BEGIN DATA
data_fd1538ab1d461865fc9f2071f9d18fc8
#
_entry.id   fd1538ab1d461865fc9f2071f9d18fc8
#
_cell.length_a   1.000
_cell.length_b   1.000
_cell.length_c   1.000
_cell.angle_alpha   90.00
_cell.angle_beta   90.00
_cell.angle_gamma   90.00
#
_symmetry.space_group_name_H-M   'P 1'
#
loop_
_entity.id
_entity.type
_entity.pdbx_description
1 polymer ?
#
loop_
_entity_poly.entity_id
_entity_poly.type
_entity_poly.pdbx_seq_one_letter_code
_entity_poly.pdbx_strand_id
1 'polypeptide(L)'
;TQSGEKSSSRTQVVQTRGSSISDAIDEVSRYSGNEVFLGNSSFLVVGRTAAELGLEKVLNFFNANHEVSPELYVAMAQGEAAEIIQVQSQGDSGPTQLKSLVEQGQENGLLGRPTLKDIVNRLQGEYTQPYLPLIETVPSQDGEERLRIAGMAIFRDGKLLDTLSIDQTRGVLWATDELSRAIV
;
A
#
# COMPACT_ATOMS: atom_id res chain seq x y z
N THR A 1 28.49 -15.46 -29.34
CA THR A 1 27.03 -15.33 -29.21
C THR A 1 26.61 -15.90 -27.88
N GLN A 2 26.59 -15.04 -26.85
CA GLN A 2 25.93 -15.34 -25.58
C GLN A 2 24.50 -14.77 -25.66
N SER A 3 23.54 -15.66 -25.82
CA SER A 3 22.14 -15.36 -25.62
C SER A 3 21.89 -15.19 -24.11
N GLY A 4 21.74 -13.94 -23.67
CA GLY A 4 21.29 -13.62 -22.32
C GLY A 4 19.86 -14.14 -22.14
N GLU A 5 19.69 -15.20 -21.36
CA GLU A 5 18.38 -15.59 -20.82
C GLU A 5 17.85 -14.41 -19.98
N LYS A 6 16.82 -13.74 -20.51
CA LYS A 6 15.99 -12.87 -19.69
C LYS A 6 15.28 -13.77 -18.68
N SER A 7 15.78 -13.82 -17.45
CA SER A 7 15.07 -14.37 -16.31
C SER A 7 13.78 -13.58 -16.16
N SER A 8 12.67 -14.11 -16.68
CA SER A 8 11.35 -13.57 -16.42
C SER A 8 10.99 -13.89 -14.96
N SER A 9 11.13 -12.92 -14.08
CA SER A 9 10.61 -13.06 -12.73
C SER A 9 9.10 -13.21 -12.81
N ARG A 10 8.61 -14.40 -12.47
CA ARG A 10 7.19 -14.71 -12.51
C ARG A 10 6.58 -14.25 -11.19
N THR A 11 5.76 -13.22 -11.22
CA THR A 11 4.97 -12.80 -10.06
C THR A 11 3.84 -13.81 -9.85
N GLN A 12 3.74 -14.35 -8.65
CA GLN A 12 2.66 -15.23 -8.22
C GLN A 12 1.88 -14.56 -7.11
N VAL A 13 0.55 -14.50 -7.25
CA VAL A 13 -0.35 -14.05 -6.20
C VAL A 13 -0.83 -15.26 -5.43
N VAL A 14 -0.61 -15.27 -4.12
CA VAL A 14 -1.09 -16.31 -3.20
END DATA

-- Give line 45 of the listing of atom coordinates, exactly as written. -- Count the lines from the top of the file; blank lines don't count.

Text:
C GLU A 5 17.85 -14.41 -19.98